But that is where religious educa-
tion should remain-in the homes
and in Sunday schools.
The American people fought long
and hard to get rid of the Salem
witch-burniings and the oppressive
fear of hell and the devil which little
children grew up with in colonial
days. We are more and more substi-
tuting a little logic and a scientific

* - ~
'My Position Remains Entirely Unchanged'

UdB Rather eRAflt

e Gret Stone Face
ITH Republican convention time a little more
than three weeks away, Gov. Thomas Dewey
has broken his stony silence only to say, "My
position on that (the Republican nomination)
remains unchanged."
Just what that position is, we are left to de-
duce for ourselves. A recent Gallup poll gave
Dewey 65 per cent of the Republican vote and.
predictions of newsmen give him enough dele-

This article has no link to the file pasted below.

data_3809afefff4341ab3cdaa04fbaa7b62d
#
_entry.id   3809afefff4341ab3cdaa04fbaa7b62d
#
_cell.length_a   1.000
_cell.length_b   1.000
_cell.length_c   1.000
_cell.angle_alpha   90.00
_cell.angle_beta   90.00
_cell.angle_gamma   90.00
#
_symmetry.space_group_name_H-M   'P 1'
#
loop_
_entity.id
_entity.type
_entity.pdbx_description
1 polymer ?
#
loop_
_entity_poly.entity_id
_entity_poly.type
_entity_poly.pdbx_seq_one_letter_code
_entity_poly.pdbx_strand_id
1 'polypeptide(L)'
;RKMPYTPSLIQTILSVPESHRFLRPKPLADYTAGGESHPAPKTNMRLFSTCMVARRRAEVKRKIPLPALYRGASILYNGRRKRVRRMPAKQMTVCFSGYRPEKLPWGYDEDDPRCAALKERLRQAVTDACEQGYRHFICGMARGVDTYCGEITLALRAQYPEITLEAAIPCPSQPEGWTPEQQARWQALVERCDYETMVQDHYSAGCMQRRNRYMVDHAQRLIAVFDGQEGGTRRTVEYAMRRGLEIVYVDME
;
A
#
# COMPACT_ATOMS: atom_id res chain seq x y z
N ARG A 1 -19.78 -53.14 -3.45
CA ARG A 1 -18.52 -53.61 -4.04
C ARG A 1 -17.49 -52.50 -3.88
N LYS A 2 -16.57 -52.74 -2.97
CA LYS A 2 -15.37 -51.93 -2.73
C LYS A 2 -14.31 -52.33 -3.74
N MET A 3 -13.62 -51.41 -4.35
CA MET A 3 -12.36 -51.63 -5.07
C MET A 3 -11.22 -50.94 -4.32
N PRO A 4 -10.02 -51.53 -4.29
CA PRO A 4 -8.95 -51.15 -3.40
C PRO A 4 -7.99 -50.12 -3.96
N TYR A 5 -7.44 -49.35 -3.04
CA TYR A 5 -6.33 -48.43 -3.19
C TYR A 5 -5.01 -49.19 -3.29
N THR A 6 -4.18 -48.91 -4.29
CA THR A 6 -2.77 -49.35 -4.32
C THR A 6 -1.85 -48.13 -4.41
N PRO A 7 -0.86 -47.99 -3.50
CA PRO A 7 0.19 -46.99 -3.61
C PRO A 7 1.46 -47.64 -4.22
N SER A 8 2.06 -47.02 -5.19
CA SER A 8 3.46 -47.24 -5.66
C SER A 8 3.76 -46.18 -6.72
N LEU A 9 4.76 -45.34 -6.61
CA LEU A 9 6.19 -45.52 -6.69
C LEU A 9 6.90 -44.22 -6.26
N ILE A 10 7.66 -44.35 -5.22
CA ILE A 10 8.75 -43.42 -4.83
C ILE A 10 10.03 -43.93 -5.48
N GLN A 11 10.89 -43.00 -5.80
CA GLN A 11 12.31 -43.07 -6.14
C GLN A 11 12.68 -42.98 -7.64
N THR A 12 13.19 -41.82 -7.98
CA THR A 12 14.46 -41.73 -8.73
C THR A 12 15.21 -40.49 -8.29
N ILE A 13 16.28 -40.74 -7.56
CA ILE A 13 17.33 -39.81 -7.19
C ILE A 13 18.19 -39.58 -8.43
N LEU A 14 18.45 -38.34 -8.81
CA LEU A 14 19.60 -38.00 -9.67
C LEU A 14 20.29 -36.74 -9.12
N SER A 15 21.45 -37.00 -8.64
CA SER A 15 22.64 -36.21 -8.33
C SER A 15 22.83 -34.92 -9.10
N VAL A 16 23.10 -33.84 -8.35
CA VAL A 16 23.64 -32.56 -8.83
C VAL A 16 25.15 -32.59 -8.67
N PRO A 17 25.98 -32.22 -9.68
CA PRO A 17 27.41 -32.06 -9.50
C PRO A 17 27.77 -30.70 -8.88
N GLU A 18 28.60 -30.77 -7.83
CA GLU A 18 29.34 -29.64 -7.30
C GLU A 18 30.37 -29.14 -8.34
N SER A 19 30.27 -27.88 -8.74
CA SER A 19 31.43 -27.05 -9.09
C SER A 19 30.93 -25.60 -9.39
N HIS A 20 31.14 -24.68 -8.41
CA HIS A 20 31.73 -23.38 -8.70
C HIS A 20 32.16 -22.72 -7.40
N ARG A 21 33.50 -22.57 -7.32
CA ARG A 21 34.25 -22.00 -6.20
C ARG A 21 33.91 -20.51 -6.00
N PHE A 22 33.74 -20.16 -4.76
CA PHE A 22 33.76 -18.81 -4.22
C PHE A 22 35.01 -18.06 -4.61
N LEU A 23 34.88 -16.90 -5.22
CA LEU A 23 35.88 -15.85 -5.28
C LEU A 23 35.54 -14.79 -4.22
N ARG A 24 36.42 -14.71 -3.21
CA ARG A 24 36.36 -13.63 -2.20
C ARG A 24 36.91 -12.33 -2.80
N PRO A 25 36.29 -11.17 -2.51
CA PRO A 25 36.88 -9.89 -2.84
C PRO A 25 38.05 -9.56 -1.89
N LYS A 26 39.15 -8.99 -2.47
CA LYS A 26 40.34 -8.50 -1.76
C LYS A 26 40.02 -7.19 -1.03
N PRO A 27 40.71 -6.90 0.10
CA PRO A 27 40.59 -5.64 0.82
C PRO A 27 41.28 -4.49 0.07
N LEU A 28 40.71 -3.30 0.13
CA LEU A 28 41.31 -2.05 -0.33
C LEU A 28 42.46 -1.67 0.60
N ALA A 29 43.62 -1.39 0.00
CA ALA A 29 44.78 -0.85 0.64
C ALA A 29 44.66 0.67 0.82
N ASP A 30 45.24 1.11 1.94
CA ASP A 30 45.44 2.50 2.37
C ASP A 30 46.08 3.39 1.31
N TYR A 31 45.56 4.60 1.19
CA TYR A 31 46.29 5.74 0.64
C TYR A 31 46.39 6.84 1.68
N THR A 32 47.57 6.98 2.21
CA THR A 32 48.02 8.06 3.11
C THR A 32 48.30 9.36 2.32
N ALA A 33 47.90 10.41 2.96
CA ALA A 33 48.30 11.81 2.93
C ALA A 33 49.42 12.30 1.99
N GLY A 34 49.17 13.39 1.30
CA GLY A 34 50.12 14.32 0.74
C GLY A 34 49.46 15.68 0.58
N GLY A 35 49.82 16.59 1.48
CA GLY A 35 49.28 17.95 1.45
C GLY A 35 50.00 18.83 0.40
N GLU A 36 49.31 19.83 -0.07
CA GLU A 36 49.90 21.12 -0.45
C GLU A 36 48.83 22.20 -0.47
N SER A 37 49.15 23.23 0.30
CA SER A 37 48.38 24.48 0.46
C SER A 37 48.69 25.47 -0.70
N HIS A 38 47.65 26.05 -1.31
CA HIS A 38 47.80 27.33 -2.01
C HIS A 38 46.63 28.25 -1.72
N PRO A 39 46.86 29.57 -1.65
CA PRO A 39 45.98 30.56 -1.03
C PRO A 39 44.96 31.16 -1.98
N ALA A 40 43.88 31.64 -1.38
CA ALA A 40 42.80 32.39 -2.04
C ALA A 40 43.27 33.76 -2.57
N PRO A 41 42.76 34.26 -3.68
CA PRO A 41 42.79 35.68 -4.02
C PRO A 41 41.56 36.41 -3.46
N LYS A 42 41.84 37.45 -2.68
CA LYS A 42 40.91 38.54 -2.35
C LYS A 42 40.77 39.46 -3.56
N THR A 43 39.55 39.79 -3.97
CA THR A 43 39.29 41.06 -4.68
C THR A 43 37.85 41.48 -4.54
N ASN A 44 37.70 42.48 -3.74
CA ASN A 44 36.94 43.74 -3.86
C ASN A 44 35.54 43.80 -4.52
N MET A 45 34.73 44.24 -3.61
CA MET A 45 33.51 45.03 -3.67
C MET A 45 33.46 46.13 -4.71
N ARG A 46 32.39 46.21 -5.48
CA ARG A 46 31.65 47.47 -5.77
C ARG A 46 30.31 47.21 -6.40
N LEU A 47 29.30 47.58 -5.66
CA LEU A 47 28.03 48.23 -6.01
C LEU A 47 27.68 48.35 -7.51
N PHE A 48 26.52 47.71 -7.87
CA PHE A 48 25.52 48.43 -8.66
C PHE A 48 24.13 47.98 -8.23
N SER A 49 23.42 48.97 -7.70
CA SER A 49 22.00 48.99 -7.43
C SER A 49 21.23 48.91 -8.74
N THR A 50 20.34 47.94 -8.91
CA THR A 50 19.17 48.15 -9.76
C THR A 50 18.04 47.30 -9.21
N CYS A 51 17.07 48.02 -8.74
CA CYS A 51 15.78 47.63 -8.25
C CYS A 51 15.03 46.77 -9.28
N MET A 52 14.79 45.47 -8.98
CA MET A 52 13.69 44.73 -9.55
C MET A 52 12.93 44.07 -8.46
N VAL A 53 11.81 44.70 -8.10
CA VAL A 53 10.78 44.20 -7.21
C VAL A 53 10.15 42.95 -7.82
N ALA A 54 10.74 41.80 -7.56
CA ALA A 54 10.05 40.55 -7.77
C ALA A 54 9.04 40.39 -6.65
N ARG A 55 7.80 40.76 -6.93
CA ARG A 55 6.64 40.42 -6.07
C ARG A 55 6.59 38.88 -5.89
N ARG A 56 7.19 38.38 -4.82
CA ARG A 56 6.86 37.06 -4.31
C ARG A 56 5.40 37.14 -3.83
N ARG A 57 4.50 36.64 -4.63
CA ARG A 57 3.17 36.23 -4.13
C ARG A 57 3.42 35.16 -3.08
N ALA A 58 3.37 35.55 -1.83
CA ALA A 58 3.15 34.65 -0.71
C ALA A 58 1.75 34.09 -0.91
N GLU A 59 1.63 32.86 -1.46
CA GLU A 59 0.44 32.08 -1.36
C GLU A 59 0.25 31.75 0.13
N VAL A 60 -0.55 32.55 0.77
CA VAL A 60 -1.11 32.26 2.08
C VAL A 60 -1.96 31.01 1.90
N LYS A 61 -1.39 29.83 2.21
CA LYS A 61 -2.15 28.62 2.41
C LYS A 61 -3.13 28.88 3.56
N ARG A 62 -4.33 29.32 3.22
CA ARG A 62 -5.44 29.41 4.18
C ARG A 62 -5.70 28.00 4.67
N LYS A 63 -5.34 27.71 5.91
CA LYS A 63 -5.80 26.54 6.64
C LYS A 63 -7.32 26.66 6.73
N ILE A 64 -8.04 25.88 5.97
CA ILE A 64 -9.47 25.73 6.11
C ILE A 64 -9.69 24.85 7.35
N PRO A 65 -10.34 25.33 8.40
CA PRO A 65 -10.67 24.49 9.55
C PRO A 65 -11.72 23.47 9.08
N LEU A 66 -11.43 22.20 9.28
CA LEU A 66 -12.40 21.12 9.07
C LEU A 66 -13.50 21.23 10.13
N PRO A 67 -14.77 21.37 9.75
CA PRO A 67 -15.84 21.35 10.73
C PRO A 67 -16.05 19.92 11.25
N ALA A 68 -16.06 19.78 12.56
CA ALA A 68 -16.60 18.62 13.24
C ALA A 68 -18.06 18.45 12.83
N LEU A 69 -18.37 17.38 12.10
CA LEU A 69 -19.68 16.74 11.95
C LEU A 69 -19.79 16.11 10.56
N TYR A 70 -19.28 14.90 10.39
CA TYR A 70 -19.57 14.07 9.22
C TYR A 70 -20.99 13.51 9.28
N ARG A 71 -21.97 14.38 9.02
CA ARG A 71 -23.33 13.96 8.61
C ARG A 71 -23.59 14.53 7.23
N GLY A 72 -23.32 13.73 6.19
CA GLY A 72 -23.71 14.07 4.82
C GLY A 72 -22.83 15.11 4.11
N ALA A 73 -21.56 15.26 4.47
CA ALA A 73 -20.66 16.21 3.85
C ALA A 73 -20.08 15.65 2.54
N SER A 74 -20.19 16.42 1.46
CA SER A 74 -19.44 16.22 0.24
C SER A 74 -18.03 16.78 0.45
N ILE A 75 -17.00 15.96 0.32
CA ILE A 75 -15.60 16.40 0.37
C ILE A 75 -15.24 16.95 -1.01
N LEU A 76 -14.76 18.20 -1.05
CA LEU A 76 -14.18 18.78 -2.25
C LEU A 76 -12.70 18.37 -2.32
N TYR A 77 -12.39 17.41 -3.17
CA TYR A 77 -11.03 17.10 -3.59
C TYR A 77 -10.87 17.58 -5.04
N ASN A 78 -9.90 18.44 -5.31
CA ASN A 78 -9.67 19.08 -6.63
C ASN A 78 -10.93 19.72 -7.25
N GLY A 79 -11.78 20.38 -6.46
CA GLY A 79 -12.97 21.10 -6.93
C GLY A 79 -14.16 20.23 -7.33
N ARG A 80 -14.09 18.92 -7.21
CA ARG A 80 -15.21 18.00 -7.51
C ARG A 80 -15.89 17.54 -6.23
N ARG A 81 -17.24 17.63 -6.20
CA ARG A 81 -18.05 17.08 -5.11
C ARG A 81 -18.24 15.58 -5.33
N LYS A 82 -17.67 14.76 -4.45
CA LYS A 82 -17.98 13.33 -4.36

gates already to -carry the convention. The
position .must look pretty good to New York's
coy candidate.
We can also make some guesses as to Dewey's
position on foreign affairs. An investigation of
the governor's actions since his name was first
mentioned in connection with the GOP presi-
dential" nomination reveals several statements
on foreign policy.
At the Mackinac Conference last September,
Dewey expressed his favor of a post-war alliance
with Great Britain. He declared that making
treaties or entering a group of nations determined
on international action would not impair Ameri-
can sovereignty, as Bricker seems to fear.
In April Dewey, sensing the growing trend ┬░of